But what I didn’t know much about was the new Triscuit flavors, that included my favorite, a basil and garlic cracker that had quinoa seeds woven into it. What! I swear I could eat the box of them all by themselves. And I almost did too, despite being crazy full from the lunch. I’ve always had a soft spot for Triscuits and their simple three ingredient crackers (wheat, oil and salt). But their new flavors like their rosemary and jalapeno cracker had chia seeds woven into them as well!
In the end, as I came up with a “goodie bag” full of products, to inspire me in the kitchen. With spring here and rhubarb appearing, I knew that I wanted to make something that would be easy to make and bring to a picnic or serve on a charcuterie platter. I tend to hibernate a bit in the wintertime, but once Spring comes around, I start thinking of picnics and entertaining! And this spicy, sweet and savory rhubarb chutney would pair well with the richness of the Columbus charcuterie and the salty crunch of the triscuit crackers. Sharp and acidic, with a mix of savory and spicy, the chutney is perfect on top of the charcuterie and salty flavorful cracker. Plus the touch of pinot noir wine that I used from J Wineries added a level of complexity that brought the chutney to the next level. Spring is here! Grab a picnic basket and throw in some J Winery bubbly, a packet of Columbus Crafted charcuterie, some Triscuits crackers, a little cheese and wine and this easy to make rhubarb chutney. It’s finally time to get outside and enjoy the nice weather!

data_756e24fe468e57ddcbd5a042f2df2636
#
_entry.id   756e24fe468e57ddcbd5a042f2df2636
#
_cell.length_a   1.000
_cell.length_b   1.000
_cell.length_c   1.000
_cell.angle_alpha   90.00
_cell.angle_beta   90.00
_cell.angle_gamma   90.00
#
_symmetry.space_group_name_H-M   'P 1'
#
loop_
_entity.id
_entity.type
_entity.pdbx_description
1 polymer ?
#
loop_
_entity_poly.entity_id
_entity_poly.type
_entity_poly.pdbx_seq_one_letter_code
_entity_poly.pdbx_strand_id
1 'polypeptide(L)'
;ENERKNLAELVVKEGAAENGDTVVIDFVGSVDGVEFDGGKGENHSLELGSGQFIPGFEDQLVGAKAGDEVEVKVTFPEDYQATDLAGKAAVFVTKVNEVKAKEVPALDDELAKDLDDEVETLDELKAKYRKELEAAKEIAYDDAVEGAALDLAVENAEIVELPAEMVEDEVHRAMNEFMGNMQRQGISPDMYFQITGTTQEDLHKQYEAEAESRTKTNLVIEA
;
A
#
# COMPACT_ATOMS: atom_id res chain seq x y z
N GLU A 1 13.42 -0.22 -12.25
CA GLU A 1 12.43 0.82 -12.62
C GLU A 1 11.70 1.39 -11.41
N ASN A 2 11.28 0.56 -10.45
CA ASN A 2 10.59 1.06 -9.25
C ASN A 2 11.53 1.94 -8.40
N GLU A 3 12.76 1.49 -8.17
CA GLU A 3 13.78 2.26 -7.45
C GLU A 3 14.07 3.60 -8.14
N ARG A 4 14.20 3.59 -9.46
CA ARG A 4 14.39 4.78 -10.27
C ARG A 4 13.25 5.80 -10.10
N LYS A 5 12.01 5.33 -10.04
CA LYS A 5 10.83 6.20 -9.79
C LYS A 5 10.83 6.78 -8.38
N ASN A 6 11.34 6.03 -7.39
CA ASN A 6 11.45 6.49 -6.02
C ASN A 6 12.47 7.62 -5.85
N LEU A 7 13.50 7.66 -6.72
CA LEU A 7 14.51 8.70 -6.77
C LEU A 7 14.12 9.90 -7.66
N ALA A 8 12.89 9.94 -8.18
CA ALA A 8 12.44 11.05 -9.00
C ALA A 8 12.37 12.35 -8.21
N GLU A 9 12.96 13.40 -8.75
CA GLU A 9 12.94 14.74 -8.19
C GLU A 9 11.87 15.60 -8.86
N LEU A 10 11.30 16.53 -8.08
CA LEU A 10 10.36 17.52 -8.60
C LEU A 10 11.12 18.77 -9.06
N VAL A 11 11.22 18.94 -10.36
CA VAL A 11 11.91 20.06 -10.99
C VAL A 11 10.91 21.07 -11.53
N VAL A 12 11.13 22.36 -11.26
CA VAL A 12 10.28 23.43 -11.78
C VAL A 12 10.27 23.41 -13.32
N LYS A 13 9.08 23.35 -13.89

What is Chutney
Chutney is a sauce that originated in Indian and was used as
a garnish or dip. The British adapted it by adding a tart fruit like green
apples or rhubarb, adding sugar to mellow the tartness, as an acidic element to
it, often cider vinegar. I’ve adapted my rhubarb chutney further, adding garlic
and onion, as well as balsamic vinegar and ginger to give it a punchy kick of robust
flavor. The strong combination of sweet, tart, acidic and spicy balances out
and compliments charcuterie and strong cheeses, and holds up well on a
How to make a Charcuterie and Cheese board
I love to entertain by making a large charcuterie and cheese
board. Mix up the charcuterie, making sure to use two or three types of meat,
some thicker and spicier, some more mellow in flavor. Columbus Crafted Meats offers
a wide range of cured meats for you to select! Add in a selection of cheese, soft,
medium and hard, as well as some that are more pungent than others. Then
include a robust chutney or jam that will work well with the cheese and cured
meats, along with crackers (like Triscuits, which come in a wide range of flavors)
and/or bread. Finally include some fruit (dried and fresh) and salty nuts and
olives to help balance it all out! Try to pick items that are easy to eat with
your fingers, as opposed to something that requires you to use a utensil. Serve
the board with your choice of wine (white or red) or sparkling bubbly!
This rhubarb chutney has both sugar and a little bit of balsamic
vinegar in it, which will help preserve it. You can make and keep the chutney in